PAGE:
Holden, MA and Bennell, KL and Whittle, R and Chesterton, L and Foster, NE and Halliday, NA and Spiers, LN and Mason, EM and Quicke, JG and Mallen, CD (2018) How Do UK Physical Therapists Manage Patients With Hip Osteoarthritis? Results of a Cross-Sectional Survey. Physical Therapy. ISSN 1538-6724

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Abstract

Background: Hip osteoarthritis (OA) is common, painful and disabling. Physical therapists have an important role in managing patients with hip OA, however little is known about their current management approach and whether it aligns with clinical guideline recommendations. Objective: The objective of this study is to describe UK physical therapists' current management of patients with hip OA and to determine whether it aligns with clinical guidelines. Design: The design is a cross-section questionnaire. Methods: A questionnaire was mailed to 3126 physical therapists in the UK that explored physical therapists' self-reported management of a patient with hip OA using a case vignette and clinical management questions. Results: The response rate was 52.7% (n = 1646). In total 1148 (69.7%) physical therapists had treated a patient with hip OA in the last 6 months and were included in the analyses. A treatment package was commonly provided incorporating advice, exercise (strength training 95.9%; general physical activity 85.4%) and other nonpharmacological modalities, predominantly manual therapy (69.6%), and gait retraining (66.4%). There were some differences in reported management between physical therapists based in the National Health Service (NHS) and non-NHS-based physical therapists, including fewer treatment sessions being provided by NHS-based therapists. Limitations: Potential for non-responder bias, and in clinical practice physical therapists may manage patients with hip OA differently. Conclusion: UK-based physical therapists commonly provide a package of care for patients with hip OA that is broadly in line with current clinical guidelines, including advice, exercise, and other nonpharmacological treatments. There were some differences in clinical practice between NHS and non-NHS based physical therapists, but whether these differences impact on clinical outcomes remains unknown.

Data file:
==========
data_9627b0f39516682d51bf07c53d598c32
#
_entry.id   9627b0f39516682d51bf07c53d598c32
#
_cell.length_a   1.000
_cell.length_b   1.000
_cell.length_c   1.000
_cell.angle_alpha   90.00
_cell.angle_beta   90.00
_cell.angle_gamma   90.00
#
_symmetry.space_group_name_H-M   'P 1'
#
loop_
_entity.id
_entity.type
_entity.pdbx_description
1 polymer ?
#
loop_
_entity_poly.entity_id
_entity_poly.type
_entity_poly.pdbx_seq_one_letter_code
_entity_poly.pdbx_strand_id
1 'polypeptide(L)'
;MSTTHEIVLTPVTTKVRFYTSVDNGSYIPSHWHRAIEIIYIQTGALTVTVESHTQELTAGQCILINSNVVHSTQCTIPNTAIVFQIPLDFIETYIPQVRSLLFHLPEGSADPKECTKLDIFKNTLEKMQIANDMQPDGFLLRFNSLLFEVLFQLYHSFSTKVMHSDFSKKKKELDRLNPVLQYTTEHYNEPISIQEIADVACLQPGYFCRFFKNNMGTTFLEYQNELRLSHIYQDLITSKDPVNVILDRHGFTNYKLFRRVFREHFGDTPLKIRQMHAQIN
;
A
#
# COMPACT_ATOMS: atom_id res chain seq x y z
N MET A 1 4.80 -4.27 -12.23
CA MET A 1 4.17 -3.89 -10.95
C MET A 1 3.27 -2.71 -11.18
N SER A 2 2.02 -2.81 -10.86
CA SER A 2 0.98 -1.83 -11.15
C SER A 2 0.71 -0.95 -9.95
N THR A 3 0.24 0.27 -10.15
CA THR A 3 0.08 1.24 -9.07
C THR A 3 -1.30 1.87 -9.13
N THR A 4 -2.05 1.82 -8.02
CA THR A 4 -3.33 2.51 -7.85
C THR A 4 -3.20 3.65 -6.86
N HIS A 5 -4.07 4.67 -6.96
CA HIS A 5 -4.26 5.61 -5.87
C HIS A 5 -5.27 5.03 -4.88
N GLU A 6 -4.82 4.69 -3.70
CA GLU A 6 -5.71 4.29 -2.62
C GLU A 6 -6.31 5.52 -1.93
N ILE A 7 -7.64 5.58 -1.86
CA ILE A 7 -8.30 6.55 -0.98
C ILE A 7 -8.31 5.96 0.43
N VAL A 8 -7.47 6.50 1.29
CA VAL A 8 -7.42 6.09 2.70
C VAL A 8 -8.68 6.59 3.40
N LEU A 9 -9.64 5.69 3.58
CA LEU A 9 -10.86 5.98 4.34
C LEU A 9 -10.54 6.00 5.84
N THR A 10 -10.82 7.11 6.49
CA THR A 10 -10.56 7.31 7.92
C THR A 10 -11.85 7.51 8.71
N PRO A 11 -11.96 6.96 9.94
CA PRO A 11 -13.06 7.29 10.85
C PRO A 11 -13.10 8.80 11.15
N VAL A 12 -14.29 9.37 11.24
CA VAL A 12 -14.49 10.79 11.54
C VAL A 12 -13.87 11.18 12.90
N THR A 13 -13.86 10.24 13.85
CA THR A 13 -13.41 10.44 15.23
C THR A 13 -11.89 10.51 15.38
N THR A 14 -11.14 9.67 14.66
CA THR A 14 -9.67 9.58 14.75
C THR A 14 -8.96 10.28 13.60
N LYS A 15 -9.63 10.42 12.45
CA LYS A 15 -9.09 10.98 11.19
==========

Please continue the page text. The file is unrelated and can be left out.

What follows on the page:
Item Type: Article
Additional Information: The final published version of this article can be found online at 10.1093/ptj/pzy013
Subjects: R Medicine > R Medicine (General)
R Medicine > RA Public aspects of medicine
Divisions: Faculty of Medicine and Health Sciences > Primary Care Health Sciences
Related URLs:
Depositing User: Symplectic
Date Deposited: 13 Apr 2018 15:17
Last Modified: 13 Apr 2018 15:17
URI: http://eprints.keele.ac.uk/id/eprint/4752

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